The data from the 2019 survey are located in worksheet ‘2017-19’ in the accompanying Excel Spreadsheet: ‘Flora Survey_2019_Final’. A confirmed sighting of any particular species is identified by an entry of ‘19’ in column D (entitled ‘2019’). For comparison purposes, the data from the 2017 and 2018 surveys are shown by an entry of ‘17’ in column B (entitled ‘2017’), and an entry of ‘18’ in column C (entitled ‘2018’), respectively. The results from earlier surveys, carried out by others, are located in worksheet ‘2001-15’. For convenience, as in previous surveys, the results are grouped into (i) wild flowers; (ii) grasses, sedges, rushes and ferns, and; (iii) trees.
From the surveys carried out by the author to date, it has not been deemed practical to indicate in any detail species distribution locally within and around the wood. However, it is clear that some species are found only in the wood, whereas others are found only in the species rich herbaceous zone between the wood and the surrounding fields. A distinction has therefore been made, by highlighting in the ‘2017’ data entry in column B in the worksheet ‘2017-19’, between species (wildflowers only) which appeared to be: (i) only found in the wood, and; (ii) only found in the surrounding herbaceous zone. However, many entries were not highlighted, either because flora were found in both locations, or because the records were not good enough to be certain. It is hoped to add to these records in future years, although this is currently complicated by ongoing ‘change of use’ in the adjoining land (see below).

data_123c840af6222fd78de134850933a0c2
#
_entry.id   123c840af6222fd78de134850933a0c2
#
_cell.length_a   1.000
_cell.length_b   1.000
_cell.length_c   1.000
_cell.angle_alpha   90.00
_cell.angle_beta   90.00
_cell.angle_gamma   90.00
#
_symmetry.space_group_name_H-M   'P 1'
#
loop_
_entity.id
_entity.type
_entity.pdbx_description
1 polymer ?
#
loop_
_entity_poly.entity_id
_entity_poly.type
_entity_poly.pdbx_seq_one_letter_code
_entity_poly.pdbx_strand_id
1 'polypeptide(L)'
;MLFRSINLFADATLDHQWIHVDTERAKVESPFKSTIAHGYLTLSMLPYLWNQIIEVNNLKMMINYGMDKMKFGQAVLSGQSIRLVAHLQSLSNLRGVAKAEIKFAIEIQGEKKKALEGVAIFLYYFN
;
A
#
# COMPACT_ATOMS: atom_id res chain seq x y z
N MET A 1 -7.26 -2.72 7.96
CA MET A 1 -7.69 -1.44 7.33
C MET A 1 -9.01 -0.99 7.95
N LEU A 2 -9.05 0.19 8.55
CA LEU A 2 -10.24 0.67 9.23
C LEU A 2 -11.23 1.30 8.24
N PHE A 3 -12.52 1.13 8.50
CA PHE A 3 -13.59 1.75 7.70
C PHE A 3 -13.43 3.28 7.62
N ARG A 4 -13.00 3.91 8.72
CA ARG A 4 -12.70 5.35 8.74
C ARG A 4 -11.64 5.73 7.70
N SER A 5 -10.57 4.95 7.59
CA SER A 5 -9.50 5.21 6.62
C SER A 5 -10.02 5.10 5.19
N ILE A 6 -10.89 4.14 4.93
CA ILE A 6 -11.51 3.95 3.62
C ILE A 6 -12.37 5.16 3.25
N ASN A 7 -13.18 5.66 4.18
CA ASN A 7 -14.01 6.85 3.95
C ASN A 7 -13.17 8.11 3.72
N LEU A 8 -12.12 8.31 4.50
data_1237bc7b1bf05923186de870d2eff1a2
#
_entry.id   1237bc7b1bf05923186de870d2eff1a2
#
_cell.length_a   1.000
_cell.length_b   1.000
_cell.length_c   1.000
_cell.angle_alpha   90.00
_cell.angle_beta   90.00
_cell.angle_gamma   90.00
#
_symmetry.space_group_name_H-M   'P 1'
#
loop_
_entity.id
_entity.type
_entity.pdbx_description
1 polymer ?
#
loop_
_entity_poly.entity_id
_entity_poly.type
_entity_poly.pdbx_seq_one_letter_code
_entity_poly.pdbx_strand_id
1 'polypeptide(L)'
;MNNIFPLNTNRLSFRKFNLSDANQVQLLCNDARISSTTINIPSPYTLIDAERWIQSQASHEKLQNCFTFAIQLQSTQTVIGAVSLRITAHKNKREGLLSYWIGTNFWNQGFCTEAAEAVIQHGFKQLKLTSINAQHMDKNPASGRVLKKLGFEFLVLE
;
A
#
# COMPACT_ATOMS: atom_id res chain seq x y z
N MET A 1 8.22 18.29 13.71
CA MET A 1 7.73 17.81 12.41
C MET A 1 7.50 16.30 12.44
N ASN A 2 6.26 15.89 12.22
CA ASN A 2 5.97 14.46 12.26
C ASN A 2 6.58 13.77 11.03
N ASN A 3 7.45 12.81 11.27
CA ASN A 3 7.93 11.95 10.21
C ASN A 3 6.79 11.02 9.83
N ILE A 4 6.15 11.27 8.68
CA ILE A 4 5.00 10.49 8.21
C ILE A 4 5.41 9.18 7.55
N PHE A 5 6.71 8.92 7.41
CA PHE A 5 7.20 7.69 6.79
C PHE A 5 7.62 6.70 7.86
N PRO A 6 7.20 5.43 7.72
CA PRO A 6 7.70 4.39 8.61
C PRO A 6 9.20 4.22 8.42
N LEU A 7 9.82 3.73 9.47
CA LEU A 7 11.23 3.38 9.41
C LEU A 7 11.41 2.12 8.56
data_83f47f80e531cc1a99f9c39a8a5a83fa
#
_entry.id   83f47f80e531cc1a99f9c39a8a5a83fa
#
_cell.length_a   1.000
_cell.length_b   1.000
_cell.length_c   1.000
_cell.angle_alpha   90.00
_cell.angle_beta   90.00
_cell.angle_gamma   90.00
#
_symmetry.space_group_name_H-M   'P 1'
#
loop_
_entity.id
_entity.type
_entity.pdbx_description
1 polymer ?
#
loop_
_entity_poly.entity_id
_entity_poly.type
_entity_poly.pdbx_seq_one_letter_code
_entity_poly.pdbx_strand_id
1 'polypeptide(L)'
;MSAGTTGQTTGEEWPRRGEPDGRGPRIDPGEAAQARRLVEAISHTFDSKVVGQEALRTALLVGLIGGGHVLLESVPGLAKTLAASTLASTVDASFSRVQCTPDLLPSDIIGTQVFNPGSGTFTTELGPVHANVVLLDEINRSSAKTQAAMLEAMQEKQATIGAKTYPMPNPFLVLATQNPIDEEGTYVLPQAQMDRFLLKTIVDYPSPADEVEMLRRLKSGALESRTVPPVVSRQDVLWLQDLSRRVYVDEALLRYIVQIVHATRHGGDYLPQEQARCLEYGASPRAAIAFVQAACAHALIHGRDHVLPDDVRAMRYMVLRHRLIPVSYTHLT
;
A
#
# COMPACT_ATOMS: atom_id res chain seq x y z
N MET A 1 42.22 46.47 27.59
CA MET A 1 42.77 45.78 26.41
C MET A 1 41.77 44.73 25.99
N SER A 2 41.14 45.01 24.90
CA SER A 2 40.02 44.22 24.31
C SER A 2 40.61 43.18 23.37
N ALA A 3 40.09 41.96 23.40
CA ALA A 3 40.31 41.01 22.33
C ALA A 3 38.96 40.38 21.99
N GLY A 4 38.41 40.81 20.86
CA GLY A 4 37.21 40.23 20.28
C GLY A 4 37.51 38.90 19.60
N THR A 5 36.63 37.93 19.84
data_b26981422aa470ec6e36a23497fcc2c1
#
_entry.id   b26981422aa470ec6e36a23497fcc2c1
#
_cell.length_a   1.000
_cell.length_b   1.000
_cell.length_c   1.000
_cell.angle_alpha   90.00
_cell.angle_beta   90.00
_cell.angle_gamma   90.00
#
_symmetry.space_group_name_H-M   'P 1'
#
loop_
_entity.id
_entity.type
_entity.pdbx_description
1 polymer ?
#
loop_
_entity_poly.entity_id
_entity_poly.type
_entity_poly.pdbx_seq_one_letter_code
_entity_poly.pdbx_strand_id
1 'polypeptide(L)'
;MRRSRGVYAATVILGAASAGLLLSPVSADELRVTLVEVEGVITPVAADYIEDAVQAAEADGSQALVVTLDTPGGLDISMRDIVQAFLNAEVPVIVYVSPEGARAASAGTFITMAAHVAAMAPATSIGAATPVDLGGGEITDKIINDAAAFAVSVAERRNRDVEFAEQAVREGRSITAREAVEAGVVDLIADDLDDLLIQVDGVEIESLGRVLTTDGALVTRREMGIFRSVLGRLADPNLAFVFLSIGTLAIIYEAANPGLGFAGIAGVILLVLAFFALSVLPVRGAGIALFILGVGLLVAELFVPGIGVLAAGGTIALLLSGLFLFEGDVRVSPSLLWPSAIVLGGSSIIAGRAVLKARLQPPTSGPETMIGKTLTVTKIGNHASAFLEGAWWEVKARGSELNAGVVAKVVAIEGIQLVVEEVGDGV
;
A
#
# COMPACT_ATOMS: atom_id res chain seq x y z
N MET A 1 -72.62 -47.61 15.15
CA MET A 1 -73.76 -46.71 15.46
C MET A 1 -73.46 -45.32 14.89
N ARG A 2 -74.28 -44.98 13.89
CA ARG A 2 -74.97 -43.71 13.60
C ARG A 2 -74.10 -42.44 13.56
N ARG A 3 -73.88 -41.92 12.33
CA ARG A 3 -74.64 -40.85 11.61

The 2019 weather was characterised by an unusually warm February and a generally cool late spring, followed by a warm summer. Unlike 2018, there was plenty of moisture in late summer and many of the woodland plants continued flowering though September and into October.
As part of mitigation measures associated with the ongoing housing development to the north and east of the wood, a post and rail fence encircling the wood was constructed in the summer of 2018. Following this, a 30 metre wide ‘buffer’ zone in between the post and rail fence and the housing development was planted up by the developers in autumn 2018, on land (formerly agricultural) adjoining the north and east boundaries of the wood. Both of these developments have significantly influenced the plants normally found in the herbaceous zone surrounding the wood, and will continue to do so in years to come.
Commentary and Conclusions
The reader is referred to the accompanying Excel Spreadsheet: ‘Flora Survey_2019_Final’for details of the individual plants identified. In summary, 82 species of wildflower, 26 species of tree and 11 species of grass, sedge, rush and fern were identified in 2019 (a total of 119 species), including 7 plants not previously recorded. Some wildflower, and grass, sedge, rush and fern, species which have been recorded in previous years were not identified in 2019 (these are shown by a blank entry in column D); it is likely that the reasons for this include the observational issues outlined above, species variability and the ongoing development, rather than any significant change in composition.
It is intended to carry out a repeat survey in 2020.
Richard, on behalf of Friends of Sharphill Wood